The well known grumble of the sequel being the bane of the literary world has truly seen its day. Rose Tremain’s exciting new work, Merivel, A Man of His Time follows the eponymous Sir Robert, physician to the spaniels of King Charles II, returns enamoured of his exploits in Restoration, Tremain’s earlier 1989 work.
Following the restoration of his estates at Bidnold, Norfolk, and his position beside the King, Merivel’s adventures are advanced sixteen years, yet the 58 year old continues to enjoy the typical pursuits of youth, debauchery and gluttony abundance, on his road to self-discovery. Slowly however, the reader can begin to see a maturation in his ebullient and self-deceiving character. He progresses well with his daughter, cementing their relationship as she grows, where he must eventually allow her to leave Norfolk for the charm of Stuart Whitehall. The same ripening can be seen in his attitude towards the King, as he makes his pride known as the royal nears the stage of his reign Merivel never thought would come.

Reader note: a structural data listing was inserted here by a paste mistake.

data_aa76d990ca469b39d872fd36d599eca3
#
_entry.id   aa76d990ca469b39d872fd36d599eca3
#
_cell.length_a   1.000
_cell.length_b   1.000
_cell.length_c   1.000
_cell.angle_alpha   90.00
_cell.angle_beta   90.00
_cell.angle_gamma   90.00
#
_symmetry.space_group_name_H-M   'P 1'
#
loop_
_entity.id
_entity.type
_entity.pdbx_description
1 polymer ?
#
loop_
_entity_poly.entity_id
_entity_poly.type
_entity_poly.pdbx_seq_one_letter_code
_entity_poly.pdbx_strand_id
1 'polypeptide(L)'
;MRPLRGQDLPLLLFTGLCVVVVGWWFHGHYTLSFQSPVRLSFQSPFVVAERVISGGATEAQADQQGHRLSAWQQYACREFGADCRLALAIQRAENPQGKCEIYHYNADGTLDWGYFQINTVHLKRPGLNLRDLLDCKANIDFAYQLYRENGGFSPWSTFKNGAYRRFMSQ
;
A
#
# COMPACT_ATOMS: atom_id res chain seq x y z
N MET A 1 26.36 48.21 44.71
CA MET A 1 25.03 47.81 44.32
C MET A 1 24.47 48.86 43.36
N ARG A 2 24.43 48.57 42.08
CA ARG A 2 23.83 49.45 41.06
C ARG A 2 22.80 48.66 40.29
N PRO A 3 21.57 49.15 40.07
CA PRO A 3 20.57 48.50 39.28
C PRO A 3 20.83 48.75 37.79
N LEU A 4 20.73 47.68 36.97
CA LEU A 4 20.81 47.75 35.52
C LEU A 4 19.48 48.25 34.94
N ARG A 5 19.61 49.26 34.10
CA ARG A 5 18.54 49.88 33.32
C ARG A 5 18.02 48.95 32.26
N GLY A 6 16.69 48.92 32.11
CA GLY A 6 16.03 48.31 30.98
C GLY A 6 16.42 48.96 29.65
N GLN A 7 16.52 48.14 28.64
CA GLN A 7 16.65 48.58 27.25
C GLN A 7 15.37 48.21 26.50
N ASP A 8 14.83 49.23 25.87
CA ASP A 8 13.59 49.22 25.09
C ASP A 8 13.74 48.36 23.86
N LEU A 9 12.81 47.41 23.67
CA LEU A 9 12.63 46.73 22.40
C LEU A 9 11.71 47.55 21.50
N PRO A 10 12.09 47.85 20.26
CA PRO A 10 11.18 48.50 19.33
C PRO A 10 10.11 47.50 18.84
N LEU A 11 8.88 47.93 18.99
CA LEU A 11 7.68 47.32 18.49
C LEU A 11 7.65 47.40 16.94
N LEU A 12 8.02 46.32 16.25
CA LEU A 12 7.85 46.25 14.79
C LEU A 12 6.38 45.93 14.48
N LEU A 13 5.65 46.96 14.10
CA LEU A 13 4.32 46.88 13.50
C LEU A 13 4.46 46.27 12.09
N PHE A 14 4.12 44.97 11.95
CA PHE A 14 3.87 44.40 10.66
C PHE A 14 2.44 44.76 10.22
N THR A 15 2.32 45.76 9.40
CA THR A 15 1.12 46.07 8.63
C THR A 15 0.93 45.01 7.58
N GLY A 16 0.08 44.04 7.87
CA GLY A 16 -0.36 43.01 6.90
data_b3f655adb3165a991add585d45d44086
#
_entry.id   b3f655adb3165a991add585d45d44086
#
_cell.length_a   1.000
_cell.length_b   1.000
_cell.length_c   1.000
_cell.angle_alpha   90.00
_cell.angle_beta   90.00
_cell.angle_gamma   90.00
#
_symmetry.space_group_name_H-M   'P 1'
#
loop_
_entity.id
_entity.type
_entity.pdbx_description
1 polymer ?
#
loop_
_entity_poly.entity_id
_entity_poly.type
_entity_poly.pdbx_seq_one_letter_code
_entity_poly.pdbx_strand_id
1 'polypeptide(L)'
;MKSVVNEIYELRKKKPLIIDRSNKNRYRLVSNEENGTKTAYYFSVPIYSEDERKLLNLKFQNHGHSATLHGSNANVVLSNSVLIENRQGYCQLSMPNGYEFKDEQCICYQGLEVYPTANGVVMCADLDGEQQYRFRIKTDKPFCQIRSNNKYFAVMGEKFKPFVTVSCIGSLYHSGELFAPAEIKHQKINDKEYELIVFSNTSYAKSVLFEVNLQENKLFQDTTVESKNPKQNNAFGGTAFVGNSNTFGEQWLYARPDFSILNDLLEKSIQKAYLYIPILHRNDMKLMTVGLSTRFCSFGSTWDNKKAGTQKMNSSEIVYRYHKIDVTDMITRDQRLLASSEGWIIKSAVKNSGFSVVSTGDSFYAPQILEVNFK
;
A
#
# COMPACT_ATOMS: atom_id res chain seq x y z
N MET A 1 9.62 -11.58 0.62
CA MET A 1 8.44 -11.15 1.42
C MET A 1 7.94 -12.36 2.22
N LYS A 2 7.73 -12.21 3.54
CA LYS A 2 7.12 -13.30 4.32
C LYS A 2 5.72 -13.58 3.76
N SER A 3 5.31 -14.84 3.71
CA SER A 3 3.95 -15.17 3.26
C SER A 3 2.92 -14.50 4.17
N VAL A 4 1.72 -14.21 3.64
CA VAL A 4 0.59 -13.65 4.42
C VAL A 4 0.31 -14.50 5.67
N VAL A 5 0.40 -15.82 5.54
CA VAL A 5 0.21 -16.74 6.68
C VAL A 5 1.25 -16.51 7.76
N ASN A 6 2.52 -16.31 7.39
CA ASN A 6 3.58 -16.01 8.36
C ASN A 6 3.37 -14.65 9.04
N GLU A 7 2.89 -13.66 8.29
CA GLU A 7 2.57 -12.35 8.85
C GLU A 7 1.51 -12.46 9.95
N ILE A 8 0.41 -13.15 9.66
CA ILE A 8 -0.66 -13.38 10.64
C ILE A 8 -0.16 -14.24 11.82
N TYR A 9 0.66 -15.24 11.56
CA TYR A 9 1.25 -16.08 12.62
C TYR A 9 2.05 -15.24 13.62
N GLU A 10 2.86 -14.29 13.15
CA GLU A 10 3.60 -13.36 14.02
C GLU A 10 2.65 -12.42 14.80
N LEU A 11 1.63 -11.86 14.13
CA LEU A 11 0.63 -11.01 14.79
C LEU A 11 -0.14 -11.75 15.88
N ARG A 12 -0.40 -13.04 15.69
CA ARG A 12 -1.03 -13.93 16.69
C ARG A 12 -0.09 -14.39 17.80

The reader sees the splendour of Versailles, Paris, and Neuchatel in Switzerland, as well as the familiar terrains of Norfolk and early-modern London, as Sir Robert seeks fulfilment beyond his body and purse. And, in the pursuit of knowledge and the satiation of his soul’s thirst, he is (mostly) faithful to his new loves – a treatise on the souls of animals, to whom he has always felt a natural affinity, and the beautiful and nourishing Swiss botanist, Louise de Flamanville, nee de Saint Maurice Neuchatel.
As always with Tremain, her new book is masterfully written. Not least, many unexpected and thrilling events take place, including an early version of ‘playing the Beast’ on the move (as Sir Robert succumbs to his desire while in a carriage across France), a duel in the garden of a Swiss chateau, and the rescue of a small spaniel from a rather large bear named Clarendon. Also, the exploration of feelings the reader would otherwise merely guess at are squarely planted on the page in startling clarity and pathos. Joining Merivel again has been a privilege, but then, reading the novels of Rose Tremain has always been exactly that. Her words are crisp, her notions are fresh, and the delicate touch she shows her characters is both poignant and cathartic. A triumph.